The EaRTH Center is a go.
Last night, at the end of a three-hour special meeting, the Eureka City Council voted unanimously to approve the ambitious transit and housing development on two city-owned parking lots on Third Street between G and H streets, behind Lost Coast Brewery.
The decision came after a sometimes emotional two-hour public comment session, with many downtown business representatives concerned about the impact of the project on downtown parking. But many spoke about the development with great enthusiasm, saying it would be a big shot in the arm for downtown Eureka.
EaRTH Center – a near-acronym
for Eureka Regional Transit &
Housing Center – is
include apartments for students, traveling
medical staff and working residents, and will serve as the city’s
mass transit hub. It’ll have an interior courtyard, rooftop
greenspace, a space
food trucks and room for new retail establishments. It’s scheduled to be completed in the fall of 2024.
Garrett Scharton of Servitas, the development group that led the design of the facility, kicked off last night’s meeting with an overview of the $30 million development, which will be built in cooperation with the Humboldt Transit Authority. The buildings will be made of brick, matching the feel of adjacent Old Town properties, Scharton said.
After Scharton, City Manager Miles Slattery gave a presentation on how the development fits in with the city’s current general plan, which emphasizes “getting back to our roots” in terms of design standards. He presented a slide showing dense, tall development in Old Town, and contrasted that with a slide showing post-1950s development along Broadway. In that era, Slattery said, local building codes were changed to actually require developers to build smaller, shorter buildings on sprawling lots.
Most members of the public who came to express concern about the project were there to talk about its impact on downtown parking. The project is the most ambitious so far in the city’s recent push to develop housing on city-owned properties around town — either on vacant parcels or parking lots.
“This is the busiest parking lot in the city of Eureka,” said Barbara Groom, owner of Lost Coast Brewery, during the two-hour public comment session. “You’re coming into the middle of the busiest part of town and gutting our parking — why? It doesn’t have to be there. There are just better places for it. It’s a wonderful project, but let’s think about the businesses that are down there paying the taxes and putting bread on people’s tables.”
Groom added that she was also opposed, particularly, to the inclusion of food trucks in the project’s design.
But the council ended up being swayed by a presentation earlier in the meeting by Scott Ellsmore, transportation manager from the city’s public works department, who spoke to data on the current state of parking in the downtown and Old Town areas, as well as mitigation measures being considered.
In the first place, Ellsmore said, the data developed in the city’s recent parking study didn’t indicate that parking is at crisis levels. In 2019 — before COVID — 13 public lots in the Old Town and downtown areas, none of which are proposed for development, had about 50 percent of their spaces available throughout the day, dipping to around 47 percent availability during peak parking times around noon. The city is continuing to study parking and is working on a master parking plan downtown, Ellsmore said, and this will be a subject of future council meetings. (The website for that study, with opportunities to provide feedback, can be found at this link.)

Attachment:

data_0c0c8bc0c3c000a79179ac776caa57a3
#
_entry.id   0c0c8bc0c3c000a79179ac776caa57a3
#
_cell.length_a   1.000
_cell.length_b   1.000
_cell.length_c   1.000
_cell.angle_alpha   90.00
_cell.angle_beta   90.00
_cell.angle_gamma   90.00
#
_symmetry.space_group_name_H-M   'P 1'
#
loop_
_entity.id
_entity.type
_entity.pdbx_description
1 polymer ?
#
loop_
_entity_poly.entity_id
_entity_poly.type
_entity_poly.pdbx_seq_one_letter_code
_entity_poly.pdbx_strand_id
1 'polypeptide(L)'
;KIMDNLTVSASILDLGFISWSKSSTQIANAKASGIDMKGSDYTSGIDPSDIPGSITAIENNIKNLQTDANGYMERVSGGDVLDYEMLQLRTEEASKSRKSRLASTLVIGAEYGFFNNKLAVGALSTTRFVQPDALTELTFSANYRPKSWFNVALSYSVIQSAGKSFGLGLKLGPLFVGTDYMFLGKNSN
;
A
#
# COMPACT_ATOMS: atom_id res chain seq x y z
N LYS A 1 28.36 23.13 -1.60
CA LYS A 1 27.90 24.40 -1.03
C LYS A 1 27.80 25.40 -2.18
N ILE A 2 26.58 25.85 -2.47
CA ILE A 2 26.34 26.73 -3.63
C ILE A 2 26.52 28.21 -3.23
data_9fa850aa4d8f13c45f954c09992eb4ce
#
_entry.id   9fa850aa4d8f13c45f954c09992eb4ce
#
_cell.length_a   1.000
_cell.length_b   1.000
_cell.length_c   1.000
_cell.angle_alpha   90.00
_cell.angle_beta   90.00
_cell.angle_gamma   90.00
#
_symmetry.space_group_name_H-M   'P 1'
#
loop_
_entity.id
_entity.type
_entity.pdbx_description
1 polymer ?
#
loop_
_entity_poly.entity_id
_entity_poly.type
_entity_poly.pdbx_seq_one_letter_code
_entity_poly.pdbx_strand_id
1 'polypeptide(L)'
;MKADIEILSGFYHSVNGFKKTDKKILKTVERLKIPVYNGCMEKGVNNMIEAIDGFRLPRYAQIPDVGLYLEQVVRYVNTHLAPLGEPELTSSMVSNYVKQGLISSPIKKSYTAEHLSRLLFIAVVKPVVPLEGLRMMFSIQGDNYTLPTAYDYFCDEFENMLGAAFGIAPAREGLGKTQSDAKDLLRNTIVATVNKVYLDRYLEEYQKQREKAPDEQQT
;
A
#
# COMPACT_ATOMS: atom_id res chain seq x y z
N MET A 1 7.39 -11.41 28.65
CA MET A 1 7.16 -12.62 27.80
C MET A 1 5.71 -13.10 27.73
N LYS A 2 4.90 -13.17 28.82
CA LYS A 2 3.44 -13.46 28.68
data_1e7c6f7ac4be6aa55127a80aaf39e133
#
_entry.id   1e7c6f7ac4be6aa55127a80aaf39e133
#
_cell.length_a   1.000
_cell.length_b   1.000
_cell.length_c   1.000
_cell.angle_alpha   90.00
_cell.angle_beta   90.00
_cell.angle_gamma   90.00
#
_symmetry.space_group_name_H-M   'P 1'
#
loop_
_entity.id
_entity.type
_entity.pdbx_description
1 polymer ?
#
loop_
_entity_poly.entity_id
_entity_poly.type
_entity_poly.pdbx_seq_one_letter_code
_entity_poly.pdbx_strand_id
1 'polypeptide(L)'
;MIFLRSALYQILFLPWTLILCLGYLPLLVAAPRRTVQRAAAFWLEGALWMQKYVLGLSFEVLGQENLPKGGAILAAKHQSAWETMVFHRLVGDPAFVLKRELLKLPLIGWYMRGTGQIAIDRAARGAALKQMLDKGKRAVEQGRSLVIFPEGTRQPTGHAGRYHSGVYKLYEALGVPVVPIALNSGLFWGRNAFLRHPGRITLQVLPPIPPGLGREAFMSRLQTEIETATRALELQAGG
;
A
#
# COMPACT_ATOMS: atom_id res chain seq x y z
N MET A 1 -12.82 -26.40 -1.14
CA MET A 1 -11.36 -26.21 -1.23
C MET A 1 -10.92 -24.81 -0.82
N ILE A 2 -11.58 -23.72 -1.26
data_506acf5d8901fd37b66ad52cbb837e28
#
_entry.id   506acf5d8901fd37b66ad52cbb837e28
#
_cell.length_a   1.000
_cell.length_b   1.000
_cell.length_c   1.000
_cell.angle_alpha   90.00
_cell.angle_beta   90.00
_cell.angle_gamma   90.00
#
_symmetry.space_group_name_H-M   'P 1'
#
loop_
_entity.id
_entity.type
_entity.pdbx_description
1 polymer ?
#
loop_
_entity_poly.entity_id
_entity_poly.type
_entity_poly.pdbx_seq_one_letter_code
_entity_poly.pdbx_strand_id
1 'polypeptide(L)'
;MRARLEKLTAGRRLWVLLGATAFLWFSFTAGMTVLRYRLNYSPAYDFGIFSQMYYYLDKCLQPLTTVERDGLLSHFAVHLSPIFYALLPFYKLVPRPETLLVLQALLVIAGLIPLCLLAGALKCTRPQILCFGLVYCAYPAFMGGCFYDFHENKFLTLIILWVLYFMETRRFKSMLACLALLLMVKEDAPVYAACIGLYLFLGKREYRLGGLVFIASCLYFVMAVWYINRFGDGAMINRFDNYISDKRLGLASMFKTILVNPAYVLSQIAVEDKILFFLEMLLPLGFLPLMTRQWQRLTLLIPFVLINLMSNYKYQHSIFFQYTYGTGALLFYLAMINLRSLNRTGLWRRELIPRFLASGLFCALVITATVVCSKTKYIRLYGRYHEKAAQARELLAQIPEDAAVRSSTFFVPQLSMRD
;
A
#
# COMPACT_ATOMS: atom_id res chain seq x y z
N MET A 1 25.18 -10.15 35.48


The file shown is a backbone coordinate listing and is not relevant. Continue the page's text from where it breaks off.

Along with the EaRTH Center development, the city and the Humboldt Transit Authority are proposing to institute a free shuttle service around Old Town, downtown and the waterfront, hitting all the public parking lots in the area.
But though many downtown business owners spoke against the development on parking grounds — many, like Groom, expressed enthusiasm for the project’s design, rather than its location — a sizable portion of the comments were very strongly supportive of the entire proposal.
Connie Stewart, executive director of initiatives for Cal Poly Humboldt, said that the university was excited about strengthening its ties with Eureka through the EaRTH Center.
“Cal Poly Humboldt wants to be Cal Poly Humboldt,” Stewart said. “We don’t want to be Cal Poly Arcata. We want to bring a lot of our economic development power to Eureka, and we’re looking at this project as one way of doing it, and we want to bring more projects here.”
Other local residents in favor of the project spoke about its impact on the city’s housing shortage, about the improved mass transit system, and about the aesthetic and economic benefits of more population in the downtown area.
Councilmember Kim Bergel said that she heard the downtown community’s concerns, but that the EaRTH Center was too good to pass up.
“I worked in in Old Town 15 years now, and it was hard to find a parking place,” said Councilmember Kim Bergel. “And so I hear what business owners are saying. And I want the project. So I want us to be able to mitigate those issues together and move through, so that we can have a win-win situation. So I’m all-in on this project, with that caveat.”
With that passed, the city looks to be turning some of its focus to the city’s in-progress Waterfront Specific Plan. The first of the public meetings on the subject will be held in March, and city staff and councilmembers assured the public that parking will be a major component of study.